Minimal risk of monkeypox transmission in UK after confirmed case |

On May 7, UK health authorities notified WHO confirmed case in a person who recently returned to the country from Nigeria.

monkeypox a viral disease found mainly in the tropical forests of Central and West Africa. Sometimes it is exported to other regions.

Transfer Methods

The monkeypox virus is mainly transmitted to humans from wild animals such as rodents and primates, although human-to-human transmission also occurs.

The disease usually presents fever, rash and swollen lymph nodes.

Known risk factors are contact with live and dead animals, such as during hunting and consumption of game or bushmeat.

Advanced contact tracing

The WHO said the patient traveled to Nigeria in late April, stopped in Lagos and Delta states, and developed a rash on April 29.

They returned to the UK on 4 May and were admitted to the hospital the same day. Since monkeypox was suspected, they immediately isolated.

Extensive contact tracing has identified infected individuals in the community, in healthcare facilities and on board an international flight. So far, no one has reported compatible symptoms.

“Because the case was isolated immediately and contact tracing was carried out, the risk of further transmission associated with this case in the United Kingdom is minimal. However, as the source of the infection in Nigeria is unknown, the risk of continued transmission in that country remains,” the UN agency said in a statement.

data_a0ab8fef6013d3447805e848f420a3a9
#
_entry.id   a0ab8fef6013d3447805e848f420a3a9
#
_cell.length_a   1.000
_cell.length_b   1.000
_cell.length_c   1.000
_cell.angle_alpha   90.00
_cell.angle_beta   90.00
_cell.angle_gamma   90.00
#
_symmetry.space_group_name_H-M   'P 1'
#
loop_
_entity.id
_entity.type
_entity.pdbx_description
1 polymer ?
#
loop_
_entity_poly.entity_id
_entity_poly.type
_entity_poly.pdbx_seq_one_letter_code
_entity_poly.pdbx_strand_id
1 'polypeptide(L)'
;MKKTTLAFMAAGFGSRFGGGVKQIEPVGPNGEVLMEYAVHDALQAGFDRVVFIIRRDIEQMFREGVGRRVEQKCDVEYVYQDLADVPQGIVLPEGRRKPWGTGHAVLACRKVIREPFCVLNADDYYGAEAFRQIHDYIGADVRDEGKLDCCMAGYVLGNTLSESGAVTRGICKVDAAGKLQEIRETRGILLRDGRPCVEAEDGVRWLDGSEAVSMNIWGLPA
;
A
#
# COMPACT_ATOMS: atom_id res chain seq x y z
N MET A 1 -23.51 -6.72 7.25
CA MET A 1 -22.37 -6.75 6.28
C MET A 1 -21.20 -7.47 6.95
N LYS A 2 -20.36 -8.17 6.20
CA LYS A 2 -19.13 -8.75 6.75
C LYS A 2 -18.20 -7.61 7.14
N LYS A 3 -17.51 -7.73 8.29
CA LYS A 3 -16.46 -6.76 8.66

No travel or trade restrictions

The Nigerian authorities were informed of the case on 7 May.

This person did not report contact with anyone with a rash or known monkeypox in Nigeria. Details of travel and in-country contacts have also been shared for follow-up as needed.

The WHO does not currently recommend any restrictions on travel and trade with Nigeria or the UK, based on information currently available.

Learn more about monkeypox

Monkeypox virus belongs to the orthopoxvirus family, which includes smallpox.

It can be transmitted by contact and droplets, and the incubation period is usually six to 13 days, but can vary from 5 to 21 days.

Symptoms can be mild or severe and usually resolve spontaneously within 14 to 21 days. However, the lesions can be very itchy or painful.

Seven cases of monkeypox had previously been reported in the UK, all associated with travel to or from Nigeria.

Two separate cases were also reported in the United States last year, also imported from Nigeria.

The West African country has continued to report cases since September 2017, with 558 suspected cases up to April 30 this year.

The figure includes 241 confirmed cases, including eight deaths from the disease.

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